The blind man who can see

The blind man who can see

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I recently read a fascinating story that really highlights the arbitrary limits we place on people. And how we limit ourselves.  The story that captivated me was of Daniel Kish – the blind man who taught himself to see.

Kish has been blind since he was 13 months old, but ‘sees’ his surroundings using tongue clicks and echolocation. Through listening to sound and echoes as they bounce off objects and structures around him, Kish taught himself to build up a mental map of his surroundings, enabling him to ‘see’ his way around. He can even differentiate between a metal or wooden fence by hearing the warmer or duller quality of  echoes. He is literally using the visual brain to ‘see’ the world around him.

His perception of the world is as rich as ours, although differently achieved.

Kish’s work is based on an ethos of No Limits, and on a new paradigm: self-directed discovery and freedom first.

Kish is determined that life should be lived without limits. He now trains others: leading blind teenagers on wilderness hiking and mountain-biking trips, teaching them to safely navigate unfamiliar locations. They can ride skateboards and play sports with greater freedom. Through his non-profit organisation, World Access for the Blind, he uses scientific  knowledge at the cutting edge of human perception and action to give blind people freedom to move and to live more independent, liberated lives. Blindness is not a disability – the only disabling thing is our attitude towards it, so Kish has dedicated his life to transforming societal attitudes – and the lives of people everywhere.

Daniel Kish sees aspects of the world that we are blind to. And similarly, our own blindness can be overcome. We only need to open our eyes to possibilities. His story is a brilliant demonstration of self-determination and living proof that no barrier is insurmountable.

I love the questions that a story like this creates in me.

What if we could see beyond our own blindness?

What if we could see beyond limits, to hope and achievement ?

It struck me how inspirational and transformational Kish’s attitude and work is – for our own thinking and belief systems.

Much of how we live our lives – or rather, how we don’t live our lives – is down to limiting beliefs.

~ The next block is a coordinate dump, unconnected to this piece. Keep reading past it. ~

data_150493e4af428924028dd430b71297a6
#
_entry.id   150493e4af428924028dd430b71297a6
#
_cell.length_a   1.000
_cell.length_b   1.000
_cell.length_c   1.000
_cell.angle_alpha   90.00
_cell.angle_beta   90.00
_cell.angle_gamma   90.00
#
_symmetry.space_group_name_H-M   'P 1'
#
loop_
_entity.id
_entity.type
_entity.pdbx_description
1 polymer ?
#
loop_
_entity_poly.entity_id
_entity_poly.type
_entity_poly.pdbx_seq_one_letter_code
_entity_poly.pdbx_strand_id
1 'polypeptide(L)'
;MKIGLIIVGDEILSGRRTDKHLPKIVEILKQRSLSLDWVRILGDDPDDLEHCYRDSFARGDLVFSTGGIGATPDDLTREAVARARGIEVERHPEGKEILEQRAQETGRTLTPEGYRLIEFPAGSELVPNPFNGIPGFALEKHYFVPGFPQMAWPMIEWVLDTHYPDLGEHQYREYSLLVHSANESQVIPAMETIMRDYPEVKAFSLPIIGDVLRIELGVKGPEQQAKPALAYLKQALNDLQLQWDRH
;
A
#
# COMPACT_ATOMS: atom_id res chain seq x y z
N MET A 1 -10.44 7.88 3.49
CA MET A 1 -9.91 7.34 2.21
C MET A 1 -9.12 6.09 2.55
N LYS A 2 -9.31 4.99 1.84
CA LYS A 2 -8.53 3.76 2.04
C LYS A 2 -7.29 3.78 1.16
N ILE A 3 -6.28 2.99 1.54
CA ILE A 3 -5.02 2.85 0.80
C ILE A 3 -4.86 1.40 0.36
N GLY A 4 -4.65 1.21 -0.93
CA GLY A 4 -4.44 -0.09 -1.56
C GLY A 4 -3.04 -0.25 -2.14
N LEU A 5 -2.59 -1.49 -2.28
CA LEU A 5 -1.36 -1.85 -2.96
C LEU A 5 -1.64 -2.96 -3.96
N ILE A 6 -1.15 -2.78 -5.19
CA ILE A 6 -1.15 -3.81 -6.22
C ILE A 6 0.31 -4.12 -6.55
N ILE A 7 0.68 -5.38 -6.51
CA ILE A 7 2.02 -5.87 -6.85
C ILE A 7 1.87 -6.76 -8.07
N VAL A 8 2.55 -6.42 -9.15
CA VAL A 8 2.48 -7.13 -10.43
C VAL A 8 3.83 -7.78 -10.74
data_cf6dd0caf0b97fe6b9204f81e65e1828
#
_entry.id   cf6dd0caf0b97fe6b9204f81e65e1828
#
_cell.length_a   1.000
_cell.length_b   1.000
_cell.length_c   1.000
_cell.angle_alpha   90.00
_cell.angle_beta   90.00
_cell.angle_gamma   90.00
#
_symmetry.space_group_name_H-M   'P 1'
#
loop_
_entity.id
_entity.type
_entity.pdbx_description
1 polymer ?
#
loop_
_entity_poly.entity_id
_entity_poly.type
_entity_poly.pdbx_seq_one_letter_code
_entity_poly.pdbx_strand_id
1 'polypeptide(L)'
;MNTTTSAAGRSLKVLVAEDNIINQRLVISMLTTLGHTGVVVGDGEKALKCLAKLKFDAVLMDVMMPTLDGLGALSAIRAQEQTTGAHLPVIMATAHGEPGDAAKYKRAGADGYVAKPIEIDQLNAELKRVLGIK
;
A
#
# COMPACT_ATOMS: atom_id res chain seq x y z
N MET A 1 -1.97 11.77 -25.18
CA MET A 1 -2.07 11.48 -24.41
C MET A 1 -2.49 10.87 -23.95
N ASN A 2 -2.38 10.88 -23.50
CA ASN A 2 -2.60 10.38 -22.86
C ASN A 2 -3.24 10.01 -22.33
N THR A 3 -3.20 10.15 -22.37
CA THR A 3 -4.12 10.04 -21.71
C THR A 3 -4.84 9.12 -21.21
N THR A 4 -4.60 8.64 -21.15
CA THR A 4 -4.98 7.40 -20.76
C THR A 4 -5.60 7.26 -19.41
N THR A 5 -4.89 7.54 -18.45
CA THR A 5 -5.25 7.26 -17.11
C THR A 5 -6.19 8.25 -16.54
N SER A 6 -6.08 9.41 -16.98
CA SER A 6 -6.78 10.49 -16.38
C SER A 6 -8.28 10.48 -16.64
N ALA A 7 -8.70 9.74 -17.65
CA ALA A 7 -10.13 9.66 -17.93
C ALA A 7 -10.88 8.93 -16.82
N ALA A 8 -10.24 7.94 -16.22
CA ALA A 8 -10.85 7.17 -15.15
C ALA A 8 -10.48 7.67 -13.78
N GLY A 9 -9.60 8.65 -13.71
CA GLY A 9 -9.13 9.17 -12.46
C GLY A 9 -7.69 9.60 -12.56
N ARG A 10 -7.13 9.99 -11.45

What if our beliefs were limitless?

It is increasingly apparent that the only limits we have are those that society places upon us – and that we place upon ourselves. But we can create new paradigms of possibility – and thereby create a new reality.

If there is one important take-away message I’d like you to have, it’s to live your life without limits.

What if anything was possible?

What if we could fly? What if telepathy was possible? What if we could travel in time?

What if…?

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  1. Hi Marc, I have to put your questions together and ask myself the same. I remember a quote by Og Mandino that goes along your lines: “The only limitations that you have are those that you set up in your mind or permit others to set up for yourself.”

  2. good for the blind man in question. but why not look to do some boring basic graft and provide help practically, financially and emotionally for all the thousands who ain’t going to see like the exceptional man does? thousands of people in the developing world will be able to see, not by tongue clicks, but by simple ophthalmic surgery – simple but unaffordable to the poor. support that cause and a thousand will see again with collective organised support and not by dreaming that the the one extraordinary case will automatically mean a million extraordinary cases – the afflicted do not have that luxury of possibility.

  3. Good one. At the end, it’s all about how we use our weakness to build our Strength.
    Inspirational. Keep jotting.

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